Wednesday, July 27, 2011

Finding the Hidden God by being hidden

In the first stanza of his commentary on the Spiritual Canticle, St. John of the Cross tells the reader who seeks God, the Beloved, and who asks, "Where have you hidden, Beloved?"  So many people suffer inwardly because they interpret their lack of sensible feeling in prayer as an indicator of God's distance or else their failed "effort" at communion.  But John of the Cross declares: "we are telling you that you yourself are His dwelling and his secret inner room and hiding place. There is reason for you to be elated and joyful in seeing that all your good and hope is so close as to be within you, or better, that you cannot be without Him" (1.7). There's no need to look "outside" of one's soul or to "conjure" the Lord by stirring oneself like the pathetic prophets of Baal who beat themselves into a trance with stones. The Beloved is ALREADY present. However St. John says "there is but one difficulty: Even though he does abide within you, He is hidden." The means then to finding the Beloved who is "hidden" is for us to likewise make ourselves "hidden" by embracing fully the virtues of faith, hope and love. This is the "phenomenally unremarkable" but expedient and certain path to encounter the Beloved One.

If you want to find the Beloved in your hiding place, "Seek him in faith and love, without desiring to find satisfaction in anything, or delight, or desiring to understand anything other than what you ought to know. Faith and love are like the blind person's guides. They will lead you along a path unknown to you, to the place where God is hidden. Faith, the secret we mentioned, is comparable to the feet by which one journeys to God, and love is like one's guide" (1.11).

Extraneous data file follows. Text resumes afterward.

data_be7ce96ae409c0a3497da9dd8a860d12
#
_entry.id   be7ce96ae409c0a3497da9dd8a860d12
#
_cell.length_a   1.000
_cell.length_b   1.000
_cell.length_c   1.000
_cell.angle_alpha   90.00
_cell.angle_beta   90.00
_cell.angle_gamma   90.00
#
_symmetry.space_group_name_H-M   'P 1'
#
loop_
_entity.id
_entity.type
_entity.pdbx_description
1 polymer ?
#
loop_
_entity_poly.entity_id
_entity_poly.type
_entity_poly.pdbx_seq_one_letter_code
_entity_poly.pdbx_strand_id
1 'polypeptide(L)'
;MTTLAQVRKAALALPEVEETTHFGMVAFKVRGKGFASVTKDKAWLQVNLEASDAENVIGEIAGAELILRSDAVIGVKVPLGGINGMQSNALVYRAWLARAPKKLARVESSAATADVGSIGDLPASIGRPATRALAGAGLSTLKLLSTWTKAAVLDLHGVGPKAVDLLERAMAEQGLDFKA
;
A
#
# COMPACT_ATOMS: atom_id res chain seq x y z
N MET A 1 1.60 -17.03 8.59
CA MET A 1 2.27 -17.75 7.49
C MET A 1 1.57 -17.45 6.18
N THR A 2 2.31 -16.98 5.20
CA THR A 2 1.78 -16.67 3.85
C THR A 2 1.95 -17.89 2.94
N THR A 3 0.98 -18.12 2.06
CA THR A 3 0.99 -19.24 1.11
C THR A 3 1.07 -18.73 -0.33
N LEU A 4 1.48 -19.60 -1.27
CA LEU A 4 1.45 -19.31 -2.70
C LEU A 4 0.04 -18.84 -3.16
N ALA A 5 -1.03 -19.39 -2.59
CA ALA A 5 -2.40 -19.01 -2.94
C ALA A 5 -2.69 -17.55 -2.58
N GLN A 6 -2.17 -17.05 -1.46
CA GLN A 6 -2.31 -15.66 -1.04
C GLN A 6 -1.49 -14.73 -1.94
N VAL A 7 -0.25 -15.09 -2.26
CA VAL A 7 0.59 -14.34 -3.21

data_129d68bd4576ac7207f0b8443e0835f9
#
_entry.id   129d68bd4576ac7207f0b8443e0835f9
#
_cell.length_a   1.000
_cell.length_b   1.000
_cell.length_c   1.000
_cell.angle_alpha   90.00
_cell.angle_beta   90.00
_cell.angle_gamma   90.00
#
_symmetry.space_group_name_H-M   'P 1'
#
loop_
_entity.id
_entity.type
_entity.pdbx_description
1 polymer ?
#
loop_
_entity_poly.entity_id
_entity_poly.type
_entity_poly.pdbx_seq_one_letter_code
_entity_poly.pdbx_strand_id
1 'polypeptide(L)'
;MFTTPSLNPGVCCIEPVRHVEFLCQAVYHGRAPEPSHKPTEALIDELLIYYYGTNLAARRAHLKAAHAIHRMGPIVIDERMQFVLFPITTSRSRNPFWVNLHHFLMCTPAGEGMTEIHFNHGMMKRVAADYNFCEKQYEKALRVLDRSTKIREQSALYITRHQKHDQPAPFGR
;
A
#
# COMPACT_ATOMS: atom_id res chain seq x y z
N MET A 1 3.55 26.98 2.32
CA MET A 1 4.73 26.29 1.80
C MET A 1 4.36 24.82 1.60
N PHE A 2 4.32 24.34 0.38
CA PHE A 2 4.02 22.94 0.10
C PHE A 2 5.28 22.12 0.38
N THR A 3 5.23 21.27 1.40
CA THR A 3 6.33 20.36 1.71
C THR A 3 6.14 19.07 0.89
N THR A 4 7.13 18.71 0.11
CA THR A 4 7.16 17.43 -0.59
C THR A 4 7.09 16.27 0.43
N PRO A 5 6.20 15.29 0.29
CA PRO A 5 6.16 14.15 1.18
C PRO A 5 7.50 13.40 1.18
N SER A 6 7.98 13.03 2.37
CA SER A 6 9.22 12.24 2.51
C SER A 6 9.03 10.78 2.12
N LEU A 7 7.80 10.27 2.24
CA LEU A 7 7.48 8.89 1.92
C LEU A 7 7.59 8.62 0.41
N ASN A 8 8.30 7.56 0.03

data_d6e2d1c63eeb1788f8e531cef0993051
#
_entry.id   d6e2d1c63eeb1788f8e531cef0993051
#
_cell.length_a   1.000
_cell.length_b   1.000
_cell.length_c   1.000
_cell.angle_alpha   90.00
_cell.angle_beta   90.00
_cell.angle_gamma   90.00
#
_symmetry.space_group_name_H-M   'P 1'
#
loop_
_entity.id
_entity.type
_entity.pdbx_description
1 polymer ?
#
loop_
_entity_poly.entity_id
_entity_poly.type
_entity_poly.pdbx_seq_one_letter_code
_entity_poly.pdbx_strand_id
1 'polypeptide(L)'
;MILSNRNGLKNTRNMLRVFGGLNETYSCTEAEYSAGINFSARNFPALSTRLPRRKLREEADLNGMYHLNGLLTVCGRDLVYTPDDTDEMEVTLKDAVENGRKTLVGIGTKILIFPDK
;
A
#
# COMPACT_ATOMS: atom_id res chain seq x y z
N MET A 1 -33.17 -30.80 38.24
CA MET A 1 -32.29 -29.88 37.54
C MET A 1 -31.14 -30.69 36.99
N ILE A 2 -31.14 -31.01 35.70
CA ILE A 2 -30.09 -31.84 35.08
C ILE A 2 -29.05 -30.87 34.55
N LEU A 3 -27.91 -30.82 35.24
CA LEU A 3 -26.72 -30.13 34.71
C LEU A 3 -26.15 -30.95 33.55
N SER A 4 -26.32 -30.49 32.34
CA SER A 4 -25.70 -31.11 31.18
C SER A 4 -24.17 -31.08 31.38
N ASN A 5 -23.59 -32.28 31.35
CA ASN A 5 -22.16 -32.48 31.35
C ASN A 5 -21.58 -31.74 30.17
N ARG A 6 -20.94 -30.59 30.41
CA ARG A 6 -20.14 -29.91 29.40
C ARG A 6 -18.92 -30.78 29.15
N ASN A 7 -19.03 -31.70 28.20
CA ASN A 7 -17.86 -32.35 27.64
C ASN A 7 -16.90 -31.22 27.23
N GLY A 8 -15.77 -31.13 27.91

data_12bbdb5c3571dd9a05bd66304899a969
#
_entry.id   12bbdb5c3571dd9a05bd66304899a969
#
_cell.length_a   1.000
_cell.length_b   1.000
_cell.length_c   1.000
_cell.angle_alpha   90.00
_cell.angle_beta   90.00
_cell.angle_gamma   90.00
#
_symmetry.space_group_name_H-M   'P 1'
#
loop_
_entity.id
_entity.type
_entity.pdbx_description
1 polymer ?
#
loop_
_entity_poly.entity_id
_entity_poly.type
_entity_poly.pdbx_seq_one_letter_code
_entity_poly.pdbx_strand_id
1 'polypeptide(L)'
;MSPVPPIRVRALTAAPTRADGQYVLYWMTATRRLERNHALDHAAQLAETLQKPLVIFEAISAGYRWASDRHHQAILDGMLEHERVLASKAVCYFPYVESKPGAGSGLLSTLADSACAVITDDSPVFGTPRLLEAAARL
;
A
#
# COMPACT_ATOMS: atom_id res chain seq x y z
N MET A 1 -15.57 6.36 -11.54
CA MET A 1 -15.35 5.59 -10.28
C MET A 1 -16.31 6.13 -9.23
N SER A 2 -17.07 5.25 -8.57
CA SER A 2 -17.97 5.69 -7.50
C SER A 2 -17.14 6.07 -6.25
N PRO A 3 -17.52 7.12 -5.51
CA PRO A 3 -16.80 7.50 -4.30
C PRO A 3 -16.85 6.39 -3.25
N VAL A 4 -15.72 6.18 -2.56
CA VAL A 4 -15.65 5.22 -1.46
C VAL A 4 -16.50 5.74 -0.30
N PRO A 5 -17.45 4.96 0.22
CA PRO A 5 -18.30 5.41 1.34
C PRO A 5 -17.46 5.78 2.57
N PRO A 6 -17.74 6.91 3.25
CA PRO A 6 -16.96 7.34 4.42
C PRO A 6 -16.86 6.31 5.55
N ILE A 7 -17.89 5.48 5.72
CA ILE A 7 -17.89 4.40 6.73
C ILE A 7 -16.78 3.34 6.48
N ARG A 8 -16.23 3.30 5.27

De profundis... I blog for you, O Lord

     ...Perhaps I should just try a "blog burst" (a series of brief posts) since it's been months since my last post.  If I had a dime for every occasion or event when I thought "I should blog that," I'd be ... well, wealthier than I am now (but there's no evidence to prove the good intentions).  The best blogs (and I do follow a few) offer something contemporaneous to the events they discuss--they're "current."  But given my very intermittent bloggings, I tend to take an inventory of the past few months and then make some comment on past happenings.

     Why am I so reticent to blog? (I ask myself.)  Well, I don't think it's laziness.  Personally, it's that I'm not naturally inclined to regularly publishing my thoughts or the happenings of my daily life.  Actually, when I discerned my entrance into Carmel, I was (and still am) drawn to a "hidden life." Those who know me and my 6'2" 240ish pound frame might chuckle to hear me say that (since I can't easily hide anywhere).  But it's true.  Our world is so awash in words and there are countless Twitterers and others who unreservedly disclose to the world their every thought.  Lots of digital noise.  Much of which is vapid.  I do feel like I have much more to listen to than to say.